Dennis begins the first chapter of her book with the following: “I won’t divulge all the dirty details of my sexual fantasies here, just a few choice tidbits. I will confess up front, however, that they’re not even marginally politically correct [original italics].” She goes on to explain that, over the years, she’s had difficulty reconciling the content of her submissive fantasies with the modern, assertive woman she knows herself to be. “In the juiciest variations, I willingly submit while Mongol hordes of broad-shouldered, masterful, slavering men do unspeakable things to my body,” she writes. After interviewing hundreds of people in cities across the United States and Canada, Dennis reports that what we humans find sexually arousing runs the gamut:


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            .what’s “interesting” to some is conventional - beyond words to others. If I tell you, for instance, that some couples revitalize their sex lives by lighting candles in the bedroom and taking baths together, some of you are going to think that’s baby stuff. If I tell you that some couples watch porn regularly, or make their own dirty movies, or make dirty movies with other couples and watch them together, some of you are going to say that’s disgusting while others will say, “Yeah, tried that...what else have you got?”53


When Dennis asked people specifically about their sexual fantasies, she found no less variety:


I heard female fantasies that involved a woman masturbating in a roomful of guys, being tenderly caressed by two adoring men, being the only woman on a plane hijacked by Iranian terrorists and being savagely “taken” by them in the cockpit, having her pussy licked by a German shepherd, seducing an uninitiated teenage boy who was hired to clean out the garage, servicing a hundred guys in a hotel room, all of them eating beer and pretzels and waiting for their turn. “I assure you,” she hastens to add, that the people “having these fantasies are solid citizens and contributing, productive members of society.”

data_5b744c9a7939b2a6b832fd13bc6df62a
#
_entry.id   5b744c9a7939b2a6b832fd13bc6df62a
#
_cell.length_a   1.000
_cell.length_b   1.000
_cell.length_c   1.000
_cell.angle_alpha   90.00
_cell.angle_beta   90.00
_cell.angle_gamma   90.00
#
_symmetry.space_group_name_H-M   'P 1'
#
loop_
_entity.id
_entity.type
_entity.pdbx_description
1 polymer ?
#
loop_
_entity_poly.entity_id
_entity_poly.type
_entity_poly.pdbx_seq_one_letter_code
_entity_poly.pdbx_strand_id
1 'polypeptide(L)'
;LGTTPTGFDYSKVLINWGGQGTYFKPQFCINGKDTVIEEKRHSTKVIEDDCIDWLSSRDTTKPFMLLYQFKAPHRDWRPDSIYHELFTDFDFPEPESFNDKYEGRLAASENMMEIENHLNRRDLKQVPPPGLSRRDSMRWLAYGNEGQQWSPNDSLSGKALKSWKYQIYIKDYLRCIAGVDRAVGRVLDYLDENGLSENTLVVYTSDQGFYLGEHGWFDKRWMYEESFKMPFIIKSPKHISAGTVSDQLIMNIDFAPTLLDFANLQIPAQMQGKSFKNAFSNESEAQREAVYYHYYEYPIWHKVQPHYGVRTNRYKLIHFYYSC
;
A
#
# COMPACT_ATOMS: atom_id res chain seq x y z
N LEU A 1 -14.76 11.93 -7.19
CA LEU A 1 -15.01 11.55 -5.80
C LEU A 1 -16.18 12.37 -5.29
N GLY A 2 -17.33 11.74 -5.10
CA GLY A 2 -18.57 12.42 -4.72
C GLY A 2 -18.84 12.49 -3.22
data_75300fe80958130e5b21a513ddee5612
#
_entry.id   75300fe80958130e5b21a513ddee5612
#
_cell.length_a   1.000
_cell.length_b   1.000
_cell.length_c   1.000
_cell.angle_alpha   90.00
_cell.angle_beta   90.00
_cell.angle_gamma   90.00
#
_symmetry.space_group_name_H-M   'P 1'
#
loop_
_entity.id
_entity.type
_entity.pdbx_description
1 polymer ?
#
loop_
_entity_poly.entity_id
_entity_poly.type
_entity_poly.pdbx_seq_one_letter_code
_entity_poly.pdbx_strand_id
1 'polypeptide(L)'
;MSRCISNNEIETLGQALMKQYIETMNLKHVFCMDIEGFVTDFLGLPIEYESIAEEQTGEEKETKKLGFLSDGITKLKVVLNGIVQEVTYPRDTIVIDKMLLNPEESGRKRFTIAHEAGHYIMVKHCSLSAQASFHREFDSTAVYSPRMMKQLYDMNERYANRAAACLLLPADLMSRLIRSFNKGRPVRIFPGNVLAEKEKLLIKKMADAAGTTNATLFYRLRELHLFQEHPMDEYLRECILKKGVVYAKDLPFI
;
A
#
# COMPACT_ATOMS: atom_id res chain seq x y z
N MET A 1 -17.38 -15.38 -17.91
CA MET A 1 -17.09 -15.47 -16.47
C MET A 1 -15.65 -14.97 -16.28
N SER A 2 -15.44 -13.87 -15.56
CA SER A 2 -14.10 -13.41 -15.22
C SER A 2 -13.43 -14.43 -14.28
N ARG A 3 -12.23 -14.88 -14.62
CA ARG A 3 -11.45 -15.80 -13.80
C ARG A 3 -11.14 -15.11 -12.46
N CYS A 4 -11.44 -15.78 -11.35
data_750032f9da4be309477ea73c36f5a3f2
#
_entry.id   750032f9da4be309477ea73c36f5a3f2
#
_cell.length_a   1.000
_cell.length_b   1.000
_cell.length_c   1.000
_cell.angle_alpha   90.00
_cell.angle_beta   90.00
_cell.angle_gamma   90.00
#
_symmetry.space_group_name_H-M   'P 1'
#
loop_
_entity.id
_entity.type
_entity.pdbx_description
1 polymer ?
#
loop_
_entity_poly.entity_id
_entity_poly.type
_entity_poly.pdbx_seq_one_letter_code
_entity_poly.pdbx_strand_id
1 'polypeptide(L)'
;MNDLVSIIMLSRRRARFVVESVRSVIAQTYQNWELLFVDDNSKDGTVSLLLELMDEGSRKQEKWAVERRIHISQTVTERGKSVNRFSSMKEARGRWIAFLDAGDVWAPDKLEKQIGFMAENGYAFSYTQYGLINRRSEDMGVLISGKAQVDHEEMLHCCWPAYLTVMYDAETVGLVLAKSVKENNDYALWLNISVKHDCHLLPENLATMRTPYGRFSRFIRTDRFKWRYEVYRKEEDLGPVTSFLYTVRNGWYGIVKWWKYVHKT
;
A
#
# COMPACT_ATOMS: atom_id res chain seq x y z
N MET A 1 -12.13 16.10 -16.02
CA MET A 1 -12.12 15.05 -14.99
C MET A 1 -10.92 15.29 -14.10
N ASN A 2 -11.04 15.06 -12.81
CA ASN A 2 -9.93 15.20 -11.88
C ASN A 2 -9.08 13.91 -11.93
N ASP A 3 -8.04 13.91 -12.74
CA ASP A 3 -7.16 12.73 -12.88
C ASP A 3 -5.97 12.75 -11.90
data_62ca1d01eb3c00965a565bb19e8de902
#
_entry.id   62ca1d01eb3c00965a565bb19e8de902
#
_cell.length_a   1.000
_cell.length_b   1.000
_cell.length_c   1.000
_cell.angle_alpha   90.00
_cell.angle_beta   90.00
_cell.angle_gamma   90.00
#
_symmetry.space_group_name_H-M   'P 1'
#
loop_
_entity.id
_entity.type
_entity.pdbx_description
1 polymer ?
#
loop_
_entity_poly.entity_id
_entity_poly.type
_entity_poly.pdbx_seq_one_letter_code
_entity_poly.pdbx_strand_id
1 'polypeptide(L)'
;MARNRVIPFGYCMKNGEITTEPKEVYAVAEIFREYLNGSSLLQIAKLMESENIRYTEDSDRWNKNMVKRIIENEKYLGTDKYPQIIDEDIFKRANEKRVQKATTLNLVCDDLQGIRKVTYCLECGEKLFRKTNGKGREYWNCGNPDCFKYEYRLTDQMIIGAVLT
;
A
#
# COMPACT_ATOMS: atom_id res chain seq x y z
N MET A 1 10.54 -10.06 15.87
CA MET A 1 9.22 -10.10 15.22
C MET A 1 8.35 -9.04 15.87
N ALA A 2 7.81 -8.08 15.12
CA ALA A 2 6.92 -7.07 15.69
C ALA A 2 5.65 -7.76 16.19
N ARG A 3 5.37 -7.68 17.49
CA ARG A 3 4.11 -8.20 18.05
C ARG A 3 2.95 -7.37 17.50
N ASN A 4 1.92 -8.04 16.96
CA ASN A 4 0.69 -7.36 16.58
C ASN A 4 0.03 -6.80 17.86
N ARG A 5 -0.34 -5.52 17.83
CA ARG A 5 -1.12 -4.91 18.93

As a rebellious teen, I was also disinclined to feel guilty about being sexually active before I was married just because the Catholic Church said I should. There are a great many things in this world that are unjust or otherwise unacceptable, that are worth getting upset about, but

(assuming that people take precautions against disease and  ---->


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are responsible about birth control) in my view sex isn’t one of them. We all do enough things in our lives that we should rightly feel ashamed of, there’s no need to add con-

sensual sex that harms no one to the list--regardless of how bizarre it might be.                   [Back]

Some of us like spicy food and exotic flavours, while others prefer simpler fare. Similarly, people who abhor horseradish no doubt find the slogan on the label of one brand that talks about enjoying “tears of happiness” incomprehensible. Why would anyone want to eat food that practically curls your hair, they might ask? How could it possibly be a pleasurable experience? I suspect the answers to such questions have much in common with why some people enjoy being spanked or fantasize about having another person at their mercy in a sexual context.